8 by Eight
Screen Free Week! A few years ago, I attempted my own version of Screen Free Week. It is almost impossible to avoid screens during the work day, but I pledged to turn off all screens at 5 pm for the remainder of the evening. Given that part of my job responsibilities at the time was social media, of course I blogged about my Screen Free Week experiment. The irony was not lost on me. Maybe it's time to resurrect the challenge. Are we all up for trying Screen Free Week? Work has to be an exception, but try Screen Free as a family during the evenings and on the weekend. It's important for parents to model screen free lifestyles for kids. If you or your family attempts the challenge, let me know how you fare and what you do with your time instead.
As for a Screen Free book list, I think that most picture and board books are screen free. Certainly images of devices with screens are appearing in books, but they are still few and far between. I decided not to focus on books that have messages about devices and screen time. Instead, I selected books that I believe model the ideals behind Screen Free Week and books that offer some suggestions if you find yourself unsure of what to do with all that extra time. There are seven books on this month's list. Book 8 is reader's choice. After all, that's one of the best parts about reading!
First, play! In Blocks: Let's Share, "Ruby has red blocks" and "Benji has blue blocks." At first, Ruby and Benji exhibit parallel play. They work on their own block projects, but near each other. Then Benji decides he would also like to have a red block, and the challenge begins. The tussle turns into chaos when they crash their two projects. Now we have red and blue blocks all mixed together. They think. They decide. They share! They play together! Looking for something to do during Screen Free Week? Bust out the old wooden blocks. You won't regret it.
Next, make music! In We Are Music!, we move from percussion (clapping, tapping, and drums) to flutes and lutes to string instruments. Then we celebrate the blues, swing, rock, metal, rap, and electronic. As a celebration of musical eras and the universality of music, let We Are Music inspire you to entertain each other with rhythm, beats, and song.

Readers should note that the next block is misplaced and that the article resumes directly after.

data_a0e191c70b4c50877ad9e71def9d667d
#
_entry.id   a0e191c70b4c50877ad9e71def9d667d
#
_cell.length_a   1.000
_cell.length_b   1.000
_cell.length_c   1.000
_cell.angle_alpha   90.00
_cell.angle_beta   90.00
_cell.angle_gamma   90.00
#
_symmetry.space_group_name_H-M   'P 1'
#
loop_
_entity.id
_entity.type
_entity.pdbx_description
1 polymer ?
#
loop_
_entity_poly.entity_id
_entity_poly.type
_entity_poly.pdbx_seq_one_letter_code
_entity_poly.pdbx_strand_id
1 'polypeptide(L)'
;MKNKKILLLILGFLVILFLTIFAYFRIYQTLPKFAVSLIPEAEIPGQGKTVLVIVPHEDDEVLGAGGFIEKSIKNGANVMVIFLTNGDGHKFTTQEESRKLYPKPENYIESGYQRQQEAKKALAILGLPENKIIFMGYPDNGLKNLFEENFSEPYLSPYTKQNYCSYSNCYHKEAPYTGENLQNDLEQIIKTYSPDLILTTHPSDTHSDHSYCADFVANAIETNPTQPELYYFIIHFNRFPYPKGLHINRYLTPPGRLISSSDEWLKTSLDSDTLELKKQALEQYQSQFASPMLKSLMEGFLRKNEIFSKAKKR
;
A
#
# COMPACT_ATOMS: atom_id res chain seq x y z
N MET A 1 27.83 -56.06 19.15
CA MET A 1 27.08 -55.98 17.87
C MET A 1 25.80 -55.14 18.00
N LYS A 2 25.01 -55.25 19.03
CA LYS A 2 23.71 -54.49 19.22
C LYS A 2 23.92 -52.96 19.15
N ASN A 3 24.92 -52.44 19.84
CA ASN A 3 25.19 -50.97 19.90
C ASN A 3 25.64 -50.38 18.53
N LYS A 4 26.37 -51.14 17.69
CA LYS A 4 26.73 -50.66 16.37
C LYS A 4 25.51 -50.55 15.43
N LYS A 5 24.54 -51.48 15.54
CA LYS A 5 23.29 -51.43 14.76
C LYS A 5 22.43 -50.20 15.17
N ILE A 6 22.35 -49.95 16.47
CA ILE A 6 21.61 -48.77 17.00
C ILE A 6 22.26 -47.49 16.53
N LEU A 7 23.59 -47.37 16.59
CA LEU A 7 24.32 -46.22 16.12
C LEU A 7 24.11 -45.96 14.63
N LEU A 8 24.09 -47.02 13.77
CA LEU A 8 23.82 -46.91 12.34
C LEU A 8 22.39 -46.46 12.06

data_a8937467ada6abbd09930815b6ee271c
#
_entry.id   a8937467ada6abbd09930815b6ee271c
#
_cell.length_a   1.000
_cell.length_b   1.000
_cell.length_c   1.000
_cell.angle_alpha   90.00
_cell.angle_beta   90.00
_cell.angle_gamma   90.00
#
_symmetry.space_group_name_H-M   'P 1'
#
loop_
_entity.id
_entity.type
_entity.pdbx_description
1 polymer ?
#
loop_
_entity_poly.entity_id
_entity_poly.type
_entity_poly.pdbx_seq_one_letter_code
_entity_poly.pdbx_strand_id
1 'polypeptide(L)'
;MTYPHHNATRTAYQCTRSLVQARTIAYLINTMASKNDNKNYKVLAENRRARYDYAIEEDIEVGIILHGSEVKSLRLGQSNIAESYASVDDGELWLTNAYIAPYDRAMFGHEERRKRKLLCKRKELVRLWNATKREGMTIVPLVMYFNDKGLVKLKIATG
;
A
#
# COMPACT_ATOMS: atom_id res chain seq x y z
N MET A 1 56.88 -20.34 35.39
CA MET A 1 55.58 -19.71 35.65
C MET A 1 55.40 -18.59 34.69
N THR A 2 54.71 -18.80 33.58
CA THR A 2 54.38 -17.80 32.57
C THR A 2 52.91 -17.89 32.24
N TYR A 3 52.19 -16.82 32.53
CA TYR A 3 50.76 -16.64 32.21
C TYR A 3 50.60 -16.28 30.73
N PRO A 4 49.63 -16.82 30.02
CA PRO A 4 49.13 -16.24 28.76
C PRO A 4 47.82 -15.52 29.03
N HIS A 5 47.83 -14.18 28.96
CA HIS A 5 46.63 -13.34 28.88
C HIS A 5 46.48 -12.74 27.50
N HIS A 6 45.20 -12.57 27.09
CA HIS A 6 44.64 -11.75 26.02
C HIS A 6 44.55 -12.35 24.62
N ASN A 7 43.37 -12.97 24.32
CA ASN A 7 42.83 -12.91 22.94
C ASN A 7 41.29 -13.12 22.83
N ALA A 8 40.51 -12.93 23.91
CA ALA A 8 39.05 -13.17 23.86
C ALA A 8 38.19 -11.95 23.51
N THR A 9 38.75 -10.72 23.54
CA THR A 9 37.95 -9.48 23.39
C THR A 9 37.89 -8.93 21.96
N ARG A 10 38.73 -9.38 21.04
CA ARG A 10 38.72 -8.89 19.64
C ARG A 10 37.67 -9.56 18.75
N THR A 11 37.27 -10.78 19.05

After that, take a walk with Bark Park! one of my favorite books. Even if you don't have your own dog to take to the park, you can go on an adventure with this book. Look closely at the opening endpapers (those illustrated pages pasted onto the book covers). You'll see rope, balls of various sizes, squirrels, and ice cream cones. Ask your young reader to see if they can find any of those items in the pictures while you're reading. Your little detectives will find all sorts of hidden objects and they'll be able to help you with this book as they quickly learn and join in the fantastic refrain, "Dogs at the park . . . Bark! Bark! Bark!"
Look! and Hello! go together. Both books are written and illustrated by Fiona Woodcock. I selected them for this list, because the illustrations show a brother and sister outside enjoying the day. In Look they eat their food, put on their boots, zoom to the zoo (hooray!), see a kangaroo, some bamboo, a butterfly swoop, and a baboon. Of course, later they share a book. See the pattern?! If not, just look! Hello follows a similar structure, but in this book the siblings traverse a valley and a hilltop to a BRILLIANT amusement park where they collide, yell, and gallop. Perhaps you'll go on your own summer adventures; visit some sheep, or send a message in a bottle.
Where's Rodney? celebrates the majestic outside. Rodney is inside, but he really wants to be outside. His teacher reminds him that if he can't focus in class he won't be able to go on the field trip to the park. Rodney knows all about the park and it is not that big of a deal. However, when his class visits a national park, he finally has a chance to be outside. Truly outside. And it is majestic.
A list of books for Screen Free Week wouldn't be complete without honoring libraries and librarians. Planting Stories: The Life of Librarian and Storyteller Pura Belpré is a lovely introductory biography of Pura Belpré. First she moves from San Juan, Puerto Rica to Nueva York. The words and stories she learned from her grandmother move with her. Eventually she finds a job in the public library. She discovers that the stories of her grandmother aren't to be found in the library so she begins telling stories, staging puppet plays, and writing books. With stunning visual and textual references to planting seeds and growing stories, Planting Stories is a celebration of storytelling in all its various forms. Let Belpre's story inspire all of the generations in your families to tell and share their stories.
Finally, talk. Just talk. Grab your family's favorite book. Books are great conversation starters. But talk. Talk so your kids learn vocabulary. Learn sentence structure. Learn communication. Talk so they know you love them. Talk about making dinner, and while you're running errands. Tell them about your day. Ask about theirs. Talk about feelings. Make up stories. Learn sequencing. Discover narrative. Develop empathy. Play. Sing. Read. Talk. For Screen Free week and every other week!